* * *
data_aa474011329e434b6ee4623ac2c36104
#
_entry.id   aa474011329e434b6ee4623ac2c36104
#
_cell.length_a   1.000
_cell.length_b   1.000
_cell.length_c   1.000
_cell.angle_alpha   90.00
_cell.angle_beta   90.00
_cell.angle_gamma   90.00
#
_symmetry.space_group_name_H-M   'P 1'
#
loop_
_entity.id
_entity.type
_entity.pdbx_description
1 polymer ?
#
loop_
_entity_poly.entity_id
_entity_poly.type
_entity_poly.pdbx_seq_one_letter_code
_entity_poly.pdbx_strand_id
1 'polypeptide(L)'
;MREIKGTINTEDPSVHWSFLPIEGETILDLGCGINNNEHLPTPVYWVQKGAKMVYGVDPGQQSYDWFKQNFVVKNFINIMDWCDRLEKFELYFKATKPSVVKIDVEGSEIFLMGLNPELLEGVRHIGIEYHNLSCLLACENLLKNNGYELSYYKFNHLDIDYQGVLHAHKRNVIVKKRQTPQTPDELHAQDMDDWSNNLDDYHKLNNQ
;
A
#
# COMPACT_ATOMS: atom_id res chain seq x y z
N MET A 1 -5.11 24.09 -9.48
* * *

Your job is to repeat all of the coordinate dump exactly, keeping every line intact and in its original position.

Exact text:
data_aa474011329e434b6ee4623ac2c36104
#
_entry.id   aa474011329e434b6ee4623ac2c36104
#
_cell.length_a   1.000
_cell.length_b   1.000
_cell.length_c   1.000
_cell.angle_alpha   90.00
_cell.angle_beta   90.00
_cell.angle_gamma   90.00
#
_symmetry.space_group_name_H-M   'P 1'
#
loop_
_entity.id
_entity.type
_entity.pdbx_description
1 polymer ?
#
loop_
_entity_poly.entity_id
_entity_poly.type
_entity_poly.pdbx_seq_one_letter_code
_entity_poly.pdbx_strand_id
1 'polypeptide(L)'
;MREIKGTINTEDPSVHWSFLPIEGETILDLGCGINNNEHLPTPVYWVQKGAKMVYGVDPGQQSYDWFKQNFVVKNFINIMDWCDRLEKFELYFKATKPSVVKIDVEGSEIFLMGLNPELLEGVRHIGIEYHNLSCLLACENLLKNNGYELSYYKFNHLDIDYQGVLHAHKRNVIVKKRQTPQTPDELHAQDMDDWSNNLDDYHKLNNQ
;
A
#
# COMPACT_ATOMS: atom_id res chain seq x y z
N MET A 1 -5.11 24.09 -9.48